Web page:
Well, the Republicans in Congress finally rolled out legal language (and I do mean legal language) outlining their plan for repealing and replacing the Patient Protection and Affordable Care Act of 2010. Now there were outlines of a plan for a long time, and people could get a glimpse of what a replacement plan might entail in everyday English, but this plan is now codified into barely decipherable legalese so only lawyers can tell us exactly what in means. Believe me on that count because I have started to read it.
On the plus side, any citizen can actually download a copy of the proposed bill, which is known as the American Health Care Act. Fortunately, we are not going to revisit the Rep. Nancy Pelosi line, “We have to pass it to find out what’s in it.” Therefore, any citizen who can read and gets a kick out of legalese headaches, can “find out what’s in it.” If someone does not like what is in it, he or she can contact their elected representatives at the federal level to register their comments.
First, the basics in real English. I found what is being called a fact sheet from the office of Rep. Paul Ryan, Speaker of the House of Representatives. This fact sheet outlines the fundamental principles of the American Health Care Act. Here they are as presented in this fact sheet with a little bit of editorializing from me.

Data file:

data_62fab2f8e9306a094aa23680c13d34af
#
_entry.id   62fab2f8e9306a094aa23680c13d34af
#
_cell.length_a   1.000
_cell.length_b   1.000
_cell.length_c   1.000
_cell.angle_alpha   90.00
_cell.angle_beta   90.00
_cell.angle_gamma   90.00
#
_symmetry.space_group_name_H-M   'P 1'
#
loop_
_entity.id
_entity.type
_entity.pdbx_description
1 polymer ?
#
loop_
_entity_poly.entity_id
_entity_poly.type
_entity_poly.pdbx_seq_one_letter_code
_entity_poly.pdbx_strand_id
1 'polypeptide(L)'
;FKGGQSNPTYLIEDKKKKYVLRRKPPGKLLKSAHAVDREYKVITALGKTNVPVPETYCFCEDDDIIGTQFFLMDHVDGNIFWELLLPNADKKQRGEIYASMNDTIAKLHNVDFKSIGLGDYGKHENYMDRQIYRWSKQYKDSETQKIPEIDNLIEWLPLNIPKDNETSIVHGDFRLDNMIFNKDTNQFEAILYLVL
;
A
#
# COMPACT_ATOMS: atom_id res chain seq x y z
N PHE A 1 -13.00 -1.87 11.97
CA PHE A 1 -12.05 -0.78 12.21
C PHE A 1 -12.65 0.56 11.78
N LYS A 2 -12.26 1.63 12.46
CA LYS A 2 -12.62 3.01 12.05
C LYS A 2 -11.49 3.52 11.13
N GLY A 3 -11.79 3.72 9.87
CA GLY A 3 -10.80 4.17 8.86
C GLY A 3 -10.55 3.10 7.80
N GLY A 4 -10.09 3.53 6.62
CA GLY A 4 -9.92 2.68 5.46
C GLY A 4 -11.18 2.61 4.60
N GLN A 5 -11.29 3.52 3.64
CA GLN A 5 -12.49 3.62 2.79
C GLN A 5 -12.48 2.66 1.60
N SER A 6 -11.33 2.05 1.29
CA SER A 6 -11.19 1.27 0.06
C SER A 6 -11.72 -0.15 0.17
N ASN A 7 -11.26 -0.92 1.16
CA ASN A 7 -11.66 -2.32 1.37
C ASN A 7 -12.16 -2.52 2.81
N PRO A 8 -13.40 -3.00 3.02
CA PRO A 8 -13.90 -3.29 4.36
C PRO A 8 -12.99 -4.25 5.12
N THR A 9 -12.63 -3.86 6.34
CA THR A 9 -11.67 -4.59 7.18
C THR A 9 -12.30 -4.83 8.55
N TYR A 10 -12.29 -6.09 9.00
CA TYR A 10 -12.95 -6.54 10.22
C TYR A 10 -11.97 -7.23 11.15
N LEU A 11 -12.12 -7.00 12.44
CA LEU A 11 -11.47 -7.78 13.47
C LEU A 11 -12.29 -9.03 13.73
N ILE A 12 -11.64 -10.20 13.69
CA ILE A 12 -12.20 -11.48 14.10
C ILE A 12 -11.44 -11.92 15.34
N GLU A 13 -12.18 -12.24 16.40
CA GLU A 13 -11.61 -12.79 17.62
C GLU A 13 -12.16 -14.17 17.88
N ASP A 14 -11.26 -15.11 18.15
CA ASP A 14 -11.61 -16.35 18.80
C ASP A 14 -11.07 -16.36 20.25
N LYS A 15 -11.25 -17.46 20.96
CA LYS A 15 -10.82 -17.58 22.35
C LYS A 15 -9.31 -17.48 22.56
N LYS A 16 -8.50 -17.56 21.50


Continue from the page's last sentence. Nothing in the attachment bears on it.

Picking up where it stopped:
- The new bill keeps the promise made by Republicans and President Donald Trump to repeal and replace Obamacare.
- This bill provides for a stable transition from the Unaffordable Care Act as the country (hopefully) transitions to health care policies that encourage individual choice and less government interference in personal health care decisions.
- Finally, this bill aims to lower health care costs, allow more choices, and provide individuals with more control over their health care. (I really hope this one happens!)
So What’s Next?
Needless to say, I have been hearing a lot of bellyaching about this plan by people from every political stripe – yes, Republican and Democrat. The most important issue though is whether this plan has a chance to succeed in lowering costs and providing more choices in health care while protecting the most vulnerable in our society.
I have just begun to read the repeal and replacement bill, which seems to have a strong predilection for punctuation directives. But I am getting through it. Wow, I should have tried to read it when I was having trouble falling asleep last night!
In future posts, I am going to try to describe my impression of the bill for you, and whether I think there is a chance that it may accomplish the goals that Rep. Ryan expects it to.
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Photo courtesy of canstockphoto.com.